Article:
You may even need to layer images to achieve the look you want. In the case of SO BIG, my cover designer found a perfect antique, public domain painting of the woman standing in the cabbage field. Meanwhile, I found a modern photograph of a farm boy squatting in a field on a commercial site of stock images. I bought the picture for around $15 and then used Photoshop to place him in the image of the painting with Photoshop. I used a number of filters and effects to give him the same look as the original painting. Since the painting was public domain, I had complete freedom to alter it in this way for my cover.
Since I’ve seen a number of posts from narrators looking for sources of public domain illustrations, I thought I’d curate a handy list for all of us! Note that I’m not including the plethora of sites with modern stock images or that may charge fees for usage.
Narrator Pamela Almand recently wrote to me about images in a public domain book from a deceased author that she plans to narrate and produce as an audiobook. She kindly gave me permission to re-publish her question here so that more people can benefit from this discussion.
Last updated 3 March 2023
I first saw someone on Facebook propose a concept. A day or so later, I read a tweet from another person writing about the same thing. Suddenly, it seemed that this idea started spreading exponentially. I began to worry about narrator friends who were unnecessarily exposing themselves to risk.
You see, due to the closures and social distancing measures prompted by the COVID-19 pandemic, many audiobook narrators, teachers, and parents have announced plans to record books on YouTube to educate and entertain children or even the public at large. They don’t realize they could be liable for copyright infringement.
Before I finished grad school with my Master of Science in computer information systems, I considered switching to law school to specialize in intellectual property law. I therefore was beyond excited to be accepted in the 2020 CopyrightX course offered by Harvard Law School.
I’ve learned so much in this course and look forward to my successful conclusion of it in early May.
While I’m not a copyright expert, I want to share some information to help these well-intentioned people better understand the laws so that they can avoid the possibility of copyright infringement during the pandemic and thereafter.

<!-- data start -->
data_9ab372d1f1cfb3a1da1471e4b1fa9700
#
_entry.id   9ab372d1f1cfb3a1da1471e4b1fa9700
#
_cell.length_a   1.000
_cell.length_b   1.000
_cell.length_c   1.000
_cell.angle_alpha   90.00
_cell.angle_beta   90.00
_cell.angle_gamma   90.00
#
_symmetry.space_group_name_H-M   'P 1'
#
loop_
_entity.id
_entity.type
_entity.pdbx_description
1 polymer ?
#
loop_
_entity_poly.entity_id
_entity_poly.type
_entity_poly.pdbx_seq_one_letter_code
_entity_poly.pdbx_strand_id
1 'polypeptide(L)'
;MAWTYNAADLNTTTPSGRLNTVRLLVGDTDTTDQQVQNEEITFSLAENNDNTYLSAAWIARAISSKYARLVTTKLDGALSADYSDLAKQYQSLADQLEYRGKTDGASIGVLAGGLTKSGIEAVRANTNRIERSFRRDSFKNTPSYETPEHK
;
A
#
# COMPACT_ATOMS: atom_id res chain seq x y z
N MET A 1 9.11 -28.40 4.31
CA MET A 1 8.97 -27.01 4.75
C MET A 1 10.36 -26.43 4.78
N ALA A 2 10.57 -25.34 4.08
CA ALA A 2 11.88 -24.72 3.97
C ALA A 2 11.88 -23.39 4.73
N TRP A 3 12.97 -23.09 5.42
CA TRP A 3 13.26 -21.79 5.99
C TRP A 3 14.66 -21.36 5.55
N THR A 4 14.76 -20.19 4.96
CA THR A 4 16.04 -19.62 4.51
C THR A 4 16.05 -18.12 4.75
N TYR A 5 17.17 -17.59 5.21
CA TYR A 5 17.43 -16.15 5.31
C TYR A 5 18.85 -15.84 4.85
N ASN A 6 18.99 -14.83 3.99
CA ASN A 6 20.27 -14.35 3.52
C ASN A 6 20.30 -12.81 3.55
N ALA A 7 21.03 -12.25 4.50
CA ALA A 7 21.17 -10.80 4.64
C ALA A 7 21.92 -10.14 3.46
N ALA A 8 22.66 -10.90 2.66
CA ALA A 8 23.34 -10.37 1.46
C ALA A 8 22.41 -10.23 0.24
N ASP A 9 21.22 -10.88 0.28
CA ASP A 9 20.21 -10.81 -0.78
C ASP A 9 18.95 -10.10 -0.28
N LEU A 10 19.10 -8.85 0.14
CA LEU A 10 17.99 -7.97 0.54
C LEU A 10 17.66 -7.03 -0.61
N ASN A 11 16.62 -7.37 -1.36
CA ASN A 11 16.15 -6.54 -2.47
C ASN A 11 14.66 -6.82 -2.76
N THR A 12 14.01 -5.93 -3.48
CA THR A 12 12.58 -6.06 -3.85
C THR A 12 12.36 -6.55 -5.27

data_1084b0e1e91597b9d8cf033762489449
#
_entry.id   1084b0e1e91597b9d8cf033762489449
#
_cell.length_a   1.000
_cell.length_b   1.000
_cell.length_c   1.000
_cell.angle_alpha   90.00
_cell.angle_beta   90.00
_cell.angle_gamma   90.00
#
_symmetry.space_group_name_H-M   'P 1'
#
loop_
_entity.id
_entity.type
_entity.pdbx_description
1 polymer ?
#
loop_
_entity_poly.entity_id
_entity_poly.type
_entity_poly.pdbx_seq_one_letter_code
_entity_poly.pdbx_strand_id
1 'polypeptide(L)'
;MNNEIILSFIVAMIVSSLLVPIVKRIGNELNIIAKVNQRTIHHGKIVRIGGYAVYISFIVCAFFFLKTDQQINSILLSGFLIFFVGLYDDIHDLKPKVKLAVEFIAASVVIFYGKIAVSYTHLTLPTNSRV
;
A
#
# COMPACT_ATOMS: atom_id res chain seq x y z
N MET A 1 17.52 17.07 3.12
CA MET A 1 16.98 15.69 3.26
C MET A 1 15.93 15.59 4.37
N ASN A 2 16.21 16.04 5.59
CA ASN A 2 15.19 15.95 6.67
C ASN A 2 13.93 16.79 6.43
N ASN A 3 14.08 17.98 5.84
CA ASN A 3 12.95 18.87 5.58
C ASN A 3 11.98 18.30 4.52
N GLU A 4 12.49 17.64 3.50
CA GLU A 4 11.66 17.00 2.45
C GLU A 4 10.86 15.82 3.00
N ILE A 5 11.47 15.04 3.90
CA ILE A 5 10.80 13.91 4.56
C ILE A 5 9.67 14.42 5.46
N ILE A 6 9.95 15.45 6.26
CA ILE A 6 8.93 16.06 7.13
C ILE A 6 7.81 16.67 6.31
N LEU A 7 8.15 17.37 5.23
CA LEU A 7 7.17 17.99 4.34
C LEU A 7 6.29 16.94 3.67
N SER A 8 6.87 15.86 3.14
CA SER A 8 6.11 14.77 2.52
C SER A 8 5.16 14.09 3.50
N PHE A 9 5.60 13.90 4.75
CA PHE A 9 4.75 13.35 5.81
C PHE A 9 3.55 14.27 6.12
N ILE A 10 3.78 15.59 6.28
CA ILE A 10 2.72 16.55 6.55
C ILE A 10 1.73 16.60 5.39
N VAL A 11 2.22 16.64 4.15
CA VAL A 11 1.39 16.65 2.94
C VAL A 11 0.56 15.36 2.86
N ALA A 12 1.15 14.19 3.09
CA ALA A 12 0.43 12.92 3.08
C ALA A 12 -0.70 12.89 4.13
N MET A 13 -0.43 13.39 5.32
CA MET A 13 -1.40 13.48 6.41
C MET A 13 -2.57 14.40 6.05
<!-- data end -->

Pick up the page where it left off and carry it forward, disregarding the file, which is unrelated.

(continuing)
Last updated 17 November 2023
I’m not a lawyer, but I have voiced an attorney in multiple audiobooks. Just because an author has passed away or isn’t easily discoverable, or the book is out of print, doesn’t mean you’re free to create the audiobook of her book!
Before you can record an audiobook, you must do due diligence to determine whether the book is in the public domain or still under copyright. When a work is still under copyright, the rights holder is the person or company that owns the audio rights to the book. The rights holder (RH) will receive the royalties from the sale of the audiobook.
If the book is still copyrighted, the RH could retain the audio rights and hire you as an independent contractor to produce the audiobook. You also could license the audio rights and become the rights holder. If you’re interested in this second option, I highly recommend you purchase my webinar with attorney and audiobook producer/director/distributor Jessica Kaye on this topic using the link on my Shop page.
The links on this page will help you understand the copyright laws in the US and UK and do your research to determine whether a book is in the public domain or find the rights holder for books still under copyright. By the way, members of my site NarratorsRoadmap.com have access to an exclusive video where I demonstrate how to use some the sites listed below. I also offer members a number of links not listed here, including some collections of potential public domain books I found on Hathitrust.org.